It is well documented in the literature that both morphologic and functional corneal changes occur in patients with diabetes.3- 8 This finding is evidenced clinically by the high prevalence of ocular surface disease, persistent or nonhealing epithelial defects, reduced tear secretion, reduced corneal sensitivity, and diabetic keratopathy, which is found in up to 50% of patients with diabetes.3- 5 Rosenberg and colleagues6 studied 44 eyes and found that patients with diabetes had reduced epithelial thickness, increased overall corneal thickness, and a reduction in nerve fiber bundles, suggesting a mechanism for diabetic epitheliopathy. Corneal endothelial changes also have been studied in small populations. Lee and colleagues7 studied 300 eyes and found that the presence of diabetes was associated with reduced endothelial cellular density and hexagonal shape and increased variation in cell size, particularly in patients who had had diabetes for more than 10 years. Sudhir and colleagues8 studied a larger group of 1191 patients with diabetes. On multivariable analysis, they found a reduced cell count of 66 cells/mm2 in patients with diabetes compared with control participants but did not find evidence of increased corneal thickness or variability in cell size.
Endothelial dysfunction also has been found to be more prevalent after intraocular surgery among patients with diabetes compared with controls without diabetes, suggesting a possible cellular susceptibility to trauma.9,10 Previous studies have likewise shown that the prevalence of diabetes in transplanted corneal tissue is lower than the prevalence in the general population, which could support the fact that corneas from donors with diabetes are more likely to have poor tissue integrity and fail eye bank screening.11 Since studies performed in small populations suggest that diabetes may reduce endothelial cell counts, change cellular morphology, and affect postsurgical outcomes, we set out to further examine this association by using a large cohort of eyes from an eye bank donor database to determine how diabetes affects corneal endothelium and the quality of transplanted tissue.
The purpose of this study was to determine the association between endothelial cell density and the presence of type 1 or 2 diabetes in cornea donors and to establish if diabetes or severity of disease independently affects suitability for transplantation. Secondarily, we sought to determine if technician-induced endothelial damage was more common in donors with diabetes. We hypothesized that corneas from donors with diabetes may experience physiological changes, making them more susceptible to trauma during preparation. Although previous studies have reviewed outcomes among transplanted tissue, our study examined all donor tissue rather than only high-quality, preselected tissue for transplantation.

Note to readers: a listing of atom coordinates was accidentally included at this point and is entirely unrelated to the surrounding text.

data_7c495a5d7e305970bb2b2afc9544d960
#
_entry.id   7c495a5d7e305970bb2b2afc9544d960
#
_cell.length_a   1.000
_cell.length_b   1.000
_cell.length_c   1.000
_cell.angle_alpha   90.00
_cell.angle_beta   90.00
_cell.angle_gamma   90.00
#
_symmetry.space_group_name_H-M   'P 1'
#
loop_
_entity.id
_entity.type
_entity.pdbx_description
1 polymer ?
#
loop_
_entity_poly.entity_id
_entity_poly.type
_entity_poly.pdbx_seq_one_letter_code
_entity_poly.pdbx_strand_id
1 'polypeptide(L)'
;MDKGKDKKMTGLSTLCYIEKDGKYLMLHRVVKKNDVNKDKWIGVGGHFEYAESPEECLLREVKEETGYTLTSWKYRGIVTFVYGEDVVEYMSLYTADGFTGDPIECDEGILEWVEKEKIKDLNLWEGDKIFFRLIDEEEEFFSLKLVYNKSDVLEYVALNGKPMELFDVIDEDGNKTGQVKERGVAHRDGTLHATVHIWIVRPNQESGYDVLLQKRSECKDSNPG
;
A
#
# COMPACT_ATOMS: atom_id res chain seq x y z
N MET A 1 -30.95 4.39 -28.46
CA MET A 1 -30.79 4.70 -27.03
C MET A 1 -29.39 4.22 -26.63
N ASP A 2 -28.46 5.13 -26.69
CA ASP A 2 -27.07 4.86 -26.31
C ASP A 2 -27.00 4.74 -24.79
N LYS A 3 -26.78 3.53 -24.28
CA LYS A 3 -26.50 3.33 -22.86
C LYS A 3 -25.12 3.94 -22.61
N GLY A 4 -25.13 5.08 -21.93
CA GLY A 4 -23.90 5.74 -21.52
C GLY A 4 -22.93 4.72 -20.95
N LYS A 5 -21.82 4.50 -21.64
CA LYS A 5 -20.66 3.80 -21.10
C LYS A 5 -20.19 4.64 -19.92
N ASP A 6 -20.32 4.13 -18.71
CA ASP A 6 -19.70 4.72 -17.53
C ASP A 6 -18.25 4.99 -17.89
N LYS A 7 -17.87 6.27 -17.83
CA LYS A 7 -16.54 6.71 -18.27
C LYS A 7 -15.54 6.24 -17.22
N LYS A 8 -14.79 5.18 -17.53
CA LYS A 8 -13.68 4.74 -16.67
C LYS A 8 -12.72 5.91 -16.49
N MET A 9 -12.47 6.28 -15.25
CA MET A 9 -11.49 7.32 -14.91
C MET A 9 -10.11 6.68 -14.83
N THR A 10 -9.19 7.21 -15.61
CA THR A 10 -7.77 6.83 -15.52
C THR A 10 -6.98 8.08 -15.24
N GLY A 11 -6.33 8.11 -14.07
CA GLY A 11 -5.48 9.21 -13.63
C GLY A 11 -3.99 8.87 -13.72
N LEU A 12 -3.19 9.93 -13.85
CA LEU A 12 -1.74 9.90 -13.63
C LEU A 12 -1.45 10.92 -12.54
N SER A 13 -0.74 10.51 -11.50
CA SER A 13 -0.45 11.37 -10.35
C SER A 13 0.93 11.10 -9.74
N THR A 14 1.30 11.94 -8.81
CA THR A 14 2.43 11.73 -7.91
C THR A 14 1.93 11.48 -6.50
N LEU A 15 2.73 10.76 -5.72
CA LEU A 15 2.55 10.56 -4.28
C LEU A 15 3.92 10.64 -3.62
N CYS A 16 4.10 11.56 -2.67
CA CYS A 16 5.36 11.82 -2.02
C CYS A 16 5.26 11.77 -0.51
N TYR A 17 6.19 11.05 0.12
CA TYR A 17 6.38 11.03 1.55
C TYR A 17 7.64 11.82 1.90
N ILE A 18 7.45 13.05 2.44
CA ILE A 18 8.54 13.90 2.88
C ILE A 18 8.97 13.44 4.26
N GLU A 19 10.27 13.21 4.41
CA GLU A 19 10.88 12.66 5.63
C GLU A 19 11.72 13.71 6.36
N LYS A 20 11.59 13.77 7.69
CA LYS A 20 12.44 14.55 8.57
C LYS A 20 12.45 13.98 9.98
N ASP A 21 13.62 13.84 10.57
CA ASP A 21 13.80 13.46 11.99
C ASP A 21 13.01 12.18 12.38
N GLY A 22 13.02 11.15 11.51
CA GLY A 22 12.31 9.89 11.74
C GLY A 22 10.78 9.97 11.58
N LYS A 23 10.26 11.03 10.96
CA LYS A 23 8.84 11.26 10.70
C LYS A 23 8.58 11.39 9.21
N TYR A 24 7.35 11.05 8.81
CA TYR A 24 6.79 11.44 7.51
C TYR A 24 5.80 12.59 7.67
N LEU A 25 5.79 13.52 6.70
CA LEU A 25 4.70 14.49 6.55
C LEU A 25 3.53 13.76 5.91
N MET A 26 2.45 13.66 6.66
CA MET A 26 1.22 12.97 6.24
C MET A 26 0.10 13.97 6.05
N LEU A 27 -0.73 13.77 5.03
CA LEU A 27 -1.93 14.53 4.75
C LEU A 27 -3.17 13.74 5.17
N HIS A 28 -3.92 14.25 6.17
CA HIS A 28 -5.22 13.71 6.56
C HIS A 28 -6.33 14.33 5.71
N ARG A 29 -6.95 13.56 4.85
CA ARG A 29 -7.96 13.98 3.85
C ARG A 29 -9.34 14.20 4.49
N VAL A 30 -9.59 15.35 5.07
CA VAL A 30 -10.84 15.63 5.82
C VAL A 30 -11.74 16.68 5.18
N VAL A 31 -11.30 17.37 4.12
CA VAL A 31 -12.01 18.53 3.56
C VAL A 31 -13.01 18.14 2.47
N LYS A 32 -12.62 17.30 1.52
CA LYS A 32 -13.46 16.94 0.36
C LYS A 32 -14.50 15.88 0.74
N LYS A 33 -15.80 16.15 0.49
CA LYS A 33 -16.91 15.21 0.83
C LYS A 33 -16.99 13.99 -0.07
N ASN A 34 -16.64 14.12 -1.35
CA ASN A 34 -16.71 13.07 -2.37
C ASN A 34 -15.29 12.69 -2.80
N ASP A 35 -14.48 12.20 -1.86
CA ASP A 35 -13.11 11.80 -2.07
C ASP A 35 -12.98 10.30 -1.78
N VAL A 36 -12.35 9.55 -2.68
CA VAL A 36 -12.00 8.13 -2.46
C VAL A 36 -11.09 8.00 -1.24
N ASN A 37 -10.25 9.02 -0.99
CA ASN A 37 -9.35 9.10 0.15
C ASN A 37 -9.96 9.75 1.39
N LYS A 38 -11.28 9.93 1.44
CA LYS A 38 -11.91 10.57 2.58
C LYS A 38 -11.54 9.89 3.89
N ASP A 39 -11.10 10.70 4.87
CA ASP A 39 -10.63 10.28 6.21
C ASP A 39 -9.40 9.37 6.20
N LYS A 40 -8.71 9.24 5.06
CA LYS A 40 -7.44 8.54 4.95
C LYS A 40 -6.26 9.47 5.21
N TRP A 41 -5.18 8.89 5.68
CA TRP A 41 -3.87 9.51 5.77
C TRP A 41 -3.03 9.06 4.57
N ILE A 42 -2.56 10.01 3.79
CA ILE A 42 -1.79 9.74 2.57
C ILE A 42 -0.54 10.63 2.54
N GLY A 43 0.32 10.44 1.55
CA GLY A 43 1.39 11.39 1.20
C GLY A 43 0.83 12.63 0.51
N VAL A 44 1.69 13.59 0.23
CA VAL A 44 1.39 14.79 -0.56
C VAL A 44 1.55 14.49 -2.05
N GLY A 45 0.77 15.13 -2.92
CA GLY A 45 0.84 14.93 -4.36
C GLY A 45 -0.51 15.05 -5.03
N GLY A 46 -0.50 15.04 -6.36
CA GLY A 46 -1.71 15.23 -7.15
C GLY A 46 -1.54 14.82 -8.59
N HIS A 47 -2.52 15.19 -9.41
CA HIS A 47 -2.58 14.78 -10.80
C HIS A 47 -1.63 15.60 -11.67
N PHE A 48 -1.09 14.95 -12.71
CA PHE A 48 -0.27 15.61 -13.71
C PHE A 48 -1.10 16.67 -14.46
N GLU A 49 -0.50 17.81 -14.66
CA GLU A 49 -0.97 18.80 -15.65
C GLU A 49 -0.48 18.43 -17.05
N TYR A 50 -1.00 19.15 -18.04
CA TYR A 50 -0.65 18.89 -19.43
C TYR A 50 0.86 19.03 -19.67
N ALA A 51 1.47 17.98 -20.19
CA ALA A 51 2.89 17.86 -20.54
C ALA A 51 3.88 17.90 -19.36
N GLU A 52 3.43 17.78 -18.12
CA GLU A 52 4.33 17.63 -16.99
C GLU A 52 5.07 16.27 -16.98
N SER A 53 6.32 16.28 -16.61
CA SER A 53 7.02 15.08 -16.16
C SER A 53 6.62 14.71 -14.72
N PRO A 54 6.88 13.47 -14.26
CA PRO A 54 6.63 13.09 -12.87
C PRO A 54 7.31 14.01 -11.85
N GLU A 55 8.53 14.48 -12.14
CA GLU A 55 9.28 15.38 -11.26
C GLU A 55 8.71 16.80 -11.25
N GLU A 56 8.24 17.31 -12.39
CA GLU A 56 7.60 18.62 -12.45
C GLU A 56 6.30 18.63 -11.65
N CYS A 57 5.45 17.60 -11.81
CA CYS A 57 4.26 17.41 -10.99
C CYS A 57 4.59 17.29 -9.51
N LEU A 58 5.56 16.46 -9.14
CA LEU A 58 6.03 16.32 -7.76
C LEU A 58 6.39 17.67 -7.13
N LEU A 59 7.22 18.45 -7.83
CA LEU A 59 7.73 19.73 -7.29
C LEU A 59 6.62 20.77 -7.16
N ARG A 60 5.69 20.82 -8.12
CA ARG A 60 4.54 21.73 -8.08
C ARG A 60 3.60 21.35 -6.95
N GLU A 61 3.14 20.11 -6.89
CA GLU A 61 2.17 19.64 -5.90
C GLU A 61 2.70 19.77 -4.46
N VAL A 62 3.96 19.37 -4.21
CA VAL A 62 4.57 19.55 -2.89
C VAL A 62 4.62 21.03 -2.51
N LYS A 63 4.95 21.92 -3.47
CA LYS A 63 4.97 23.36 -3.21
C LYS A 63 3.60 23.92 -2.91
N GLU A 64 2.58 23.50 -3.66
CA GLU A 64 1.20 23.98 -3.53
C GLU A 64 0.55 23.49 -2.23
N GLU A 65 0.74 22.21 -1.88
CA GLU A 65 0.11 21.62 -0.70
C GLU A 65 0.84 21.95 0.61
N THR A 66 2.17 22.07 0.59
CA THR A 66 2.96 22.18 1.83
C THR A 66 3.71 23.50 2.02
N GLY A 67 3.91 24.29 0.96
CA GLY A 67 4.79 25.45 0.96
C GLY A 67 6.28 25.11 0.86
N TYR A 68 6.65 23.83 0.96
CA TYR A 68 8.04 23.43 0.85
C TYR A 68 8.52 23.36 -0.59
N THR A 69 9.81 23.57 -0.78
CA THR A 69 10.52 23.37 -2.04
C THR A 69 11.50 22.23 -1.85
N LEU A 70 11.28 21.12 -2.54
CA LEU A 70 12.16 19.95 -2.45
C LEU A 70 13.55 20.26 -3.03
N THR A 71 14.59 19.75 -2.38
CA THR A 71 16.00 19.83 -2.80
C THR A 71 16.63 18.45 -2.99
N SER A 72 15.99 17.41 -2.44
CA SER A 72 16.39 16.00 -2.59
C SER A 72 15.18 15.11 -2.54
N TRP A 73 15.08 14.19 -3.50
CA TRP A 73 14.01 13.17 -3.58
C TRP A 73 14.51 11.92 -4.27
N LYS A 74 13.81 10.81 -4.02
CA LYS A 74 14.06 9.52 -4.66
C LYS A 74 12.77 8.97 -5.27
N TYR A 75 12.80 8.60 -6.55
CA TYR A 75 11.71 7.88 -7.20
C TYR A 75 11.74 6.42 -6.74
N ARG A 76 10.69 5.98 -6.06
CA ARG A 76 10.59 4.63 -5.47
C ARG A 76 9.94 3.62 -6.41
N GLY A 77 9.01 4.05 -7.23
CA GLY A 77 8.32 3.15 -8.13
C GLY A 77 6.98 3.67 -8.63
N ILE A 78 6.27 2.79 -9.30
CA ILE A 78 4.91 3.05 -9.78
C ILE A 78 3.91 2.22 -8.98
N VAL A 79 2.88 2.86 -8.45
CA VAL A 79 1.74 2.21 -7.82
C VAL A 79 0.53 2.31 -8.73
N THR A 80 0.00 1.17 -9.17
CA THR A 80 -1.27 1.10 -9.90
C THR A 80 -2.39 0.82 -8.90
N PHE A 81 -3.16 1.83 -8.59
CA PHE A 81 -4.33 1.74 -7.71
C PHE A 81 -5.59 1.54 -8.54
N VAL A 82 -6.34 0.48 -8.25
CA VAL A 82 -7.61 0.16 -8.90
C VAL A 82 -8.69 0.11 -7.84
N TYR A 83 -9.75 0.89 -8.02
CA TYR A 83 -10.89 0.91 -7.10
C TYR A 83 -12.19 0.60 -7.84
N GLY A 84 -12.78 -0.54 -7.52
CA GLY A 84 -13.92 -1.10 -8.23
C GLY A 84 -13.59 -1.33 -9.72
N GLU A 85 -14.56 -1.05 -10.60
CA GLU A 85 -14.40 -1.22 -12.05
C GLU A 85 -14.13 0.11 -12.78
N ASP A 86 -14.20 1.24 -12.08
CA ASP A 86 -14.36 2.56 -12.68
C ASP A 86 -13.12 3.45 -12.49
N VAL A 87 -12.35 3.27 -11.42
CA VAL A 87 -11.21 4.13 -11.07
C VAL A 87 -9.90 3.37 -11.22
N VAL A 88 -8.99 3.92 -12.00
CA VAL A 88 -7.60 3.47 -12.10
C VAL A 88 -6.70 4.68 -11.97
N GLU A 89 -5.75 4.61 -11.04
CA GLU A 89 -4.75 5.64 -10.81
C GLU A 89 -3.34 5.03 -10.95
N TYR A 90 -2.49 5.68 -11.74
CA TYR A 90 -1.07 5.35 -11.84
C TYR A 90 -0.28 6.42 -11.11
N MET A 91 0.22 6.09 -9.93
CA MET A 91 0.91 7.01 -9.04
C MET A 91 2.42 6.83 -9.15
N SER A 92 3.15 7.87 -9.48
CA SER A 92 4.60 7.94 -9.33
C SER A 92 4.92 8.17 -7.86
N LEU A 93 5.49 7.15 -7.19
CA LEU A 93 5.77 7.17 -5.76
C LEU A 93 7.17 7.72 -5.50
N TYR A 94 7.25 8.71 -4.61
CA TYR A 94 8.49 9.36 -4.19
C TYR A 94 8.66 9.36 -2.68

The SightLife Eye Bank (Seattle, Washington) provided a deidentified data set containing information on all donated eyes from June 1, 2012, to June 30, 2015. Variables listed included age, sex, and race/ethnicity of the donor; date and time of death; time from death to refrigeration and time from death to preservation; endothelial cell count; lens status, approved tissue outcome; reason tissue was not suitable for transplantation, if applicable; and medical and surgical history of the donor. In addition, if a tissue did not pass screening, the reason for failure was categorized by the eye bank into epithelial, stromal, or endothelial problems. For endothelial screening, tissue failed for the following 4 reasons: endothelial cell dropout, defined as extensive cell loss seen on specular microscopy; endothelial cell count less than 2000 cells/mm2; poor cell appearance on specular microscopy, such as polymegathism and or pleomorphism; and other nonspecified problems with the endothelium. Technician-induced endothelial damage was categorized separately. The approved tissue outcome (transplantable or nontransplantable) was categorized separately from overall suitability for transplantation, which was based on both tissue evaluation and medical history of the donor.
Medical history was sorted to first identify the variation in recording the history of diabetes. Keywords used to identify diabetes and associated comorbidities were searched in the entire donor data set to stratify donors based on the presence and severity of diabetes (Box). Documentation of the medical history was dependent on the eye bank staff member evaluating the donor and donor’s medical history before harvesting tissue. The presence or absence of diabetes was determined based on the donor’s medical history. A donor was classified as having had severe diabetes based on the presence in the medical history of any of a set of terms, such as diabetic ketoacidosis, diabetic retinopathy, or insulin-dependent diabetes mellitus (Box), or if they had a diagnosis of diabetes plus at least 1 of a set of associated comorbidities, such as hemodialysis, chronic renal failure, or peripheral neuropathy (Box).